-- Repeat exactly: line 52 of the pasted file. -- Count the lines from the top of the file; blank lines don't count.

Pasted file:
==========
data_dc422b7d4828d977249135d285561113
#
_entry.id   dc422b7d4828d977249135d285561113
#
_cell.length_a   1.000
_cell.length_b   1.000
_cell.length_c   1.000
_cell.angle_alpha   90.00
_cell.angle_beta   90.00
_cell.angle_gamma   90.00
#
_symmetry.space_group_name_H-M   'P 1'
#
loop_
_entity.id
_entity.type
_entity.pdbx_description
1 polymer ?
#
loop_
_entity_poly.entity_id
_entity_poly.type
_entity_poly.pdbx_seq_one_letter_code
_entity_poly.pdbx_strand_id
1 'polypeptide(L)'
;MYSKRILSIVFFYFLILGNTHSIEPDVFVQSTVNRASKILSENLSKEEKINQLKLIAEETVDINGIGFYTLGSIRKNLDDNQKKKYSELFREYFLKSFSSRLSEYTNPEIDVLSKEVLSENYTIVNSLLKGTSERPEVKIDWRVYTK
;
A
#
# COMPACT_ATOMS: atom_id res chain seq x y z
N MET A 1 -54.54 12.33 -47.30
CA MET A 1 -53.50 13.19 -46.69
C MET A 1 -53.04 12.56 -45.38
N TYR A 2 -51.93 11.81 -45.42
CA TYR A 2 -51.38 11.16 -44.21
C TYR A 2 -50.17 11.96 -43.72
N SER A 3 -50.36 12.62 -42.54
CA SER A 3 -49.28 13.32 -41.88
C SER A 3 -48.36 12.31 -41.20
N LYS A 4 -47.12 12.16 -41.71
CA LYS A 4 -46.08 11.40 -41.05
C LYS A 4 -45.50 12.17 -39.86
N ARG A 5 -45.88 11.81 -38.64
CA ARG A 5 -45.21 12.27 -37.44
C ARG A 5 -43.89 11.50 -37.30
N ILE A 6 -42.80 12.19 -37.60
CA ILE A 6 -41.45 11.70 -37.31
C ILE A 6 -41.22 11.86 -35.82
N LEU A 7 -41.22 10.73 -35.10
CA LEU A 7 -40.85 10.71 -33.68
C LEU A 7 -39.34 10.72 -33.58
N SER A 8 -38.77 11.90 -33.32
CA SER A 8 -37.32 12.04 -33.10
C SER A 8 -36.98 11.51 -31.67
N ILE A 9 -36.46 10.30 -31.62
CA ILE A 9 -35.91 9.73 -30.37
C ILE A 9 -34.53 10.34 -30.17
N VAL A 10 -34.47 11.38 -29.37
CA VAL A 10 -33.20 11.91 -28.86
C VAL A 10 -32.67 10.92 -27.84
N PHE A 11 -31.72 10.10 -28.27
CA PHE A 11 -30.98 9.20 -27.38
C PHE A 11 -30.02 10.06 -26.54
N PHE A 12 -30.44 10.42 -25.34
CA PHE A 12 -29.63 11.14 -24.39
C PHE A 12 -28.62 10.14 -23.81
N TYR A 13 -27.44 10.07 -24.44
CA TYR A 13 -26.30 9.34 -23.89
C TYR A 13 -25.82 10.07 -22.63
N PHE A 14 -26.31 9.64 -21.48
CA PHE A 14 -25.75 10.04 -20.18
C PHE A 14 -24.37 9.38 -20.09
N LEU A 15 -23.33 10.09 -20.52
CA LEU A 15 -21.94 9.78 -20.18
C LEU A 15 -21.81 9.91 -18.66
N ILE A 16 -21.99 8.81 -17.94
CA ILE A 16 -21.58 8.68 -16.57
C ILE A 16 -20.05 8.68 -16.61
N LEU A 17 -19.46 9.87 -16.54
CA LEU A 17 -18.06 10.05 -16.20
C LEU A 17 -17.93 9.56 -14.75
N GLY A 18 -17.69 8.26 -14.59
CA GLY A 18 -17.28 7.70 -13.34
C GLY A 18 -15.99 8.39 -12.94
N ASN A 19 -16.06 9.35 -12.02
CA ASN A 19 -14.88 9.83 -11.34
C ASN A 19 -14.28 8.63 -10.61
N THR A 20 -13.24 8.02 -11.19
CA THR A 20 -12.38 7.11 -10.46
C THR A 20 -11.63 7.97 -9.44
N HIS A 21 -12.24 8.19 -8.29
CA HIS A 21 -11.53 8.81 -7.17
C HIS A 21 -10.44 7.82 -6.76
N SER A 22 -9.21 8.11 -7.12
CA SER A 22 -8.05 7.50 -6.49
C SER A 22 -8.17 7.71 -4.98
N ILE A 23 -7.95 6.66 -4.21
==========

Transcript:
N SER A 8 -38.77 11.90 -33.32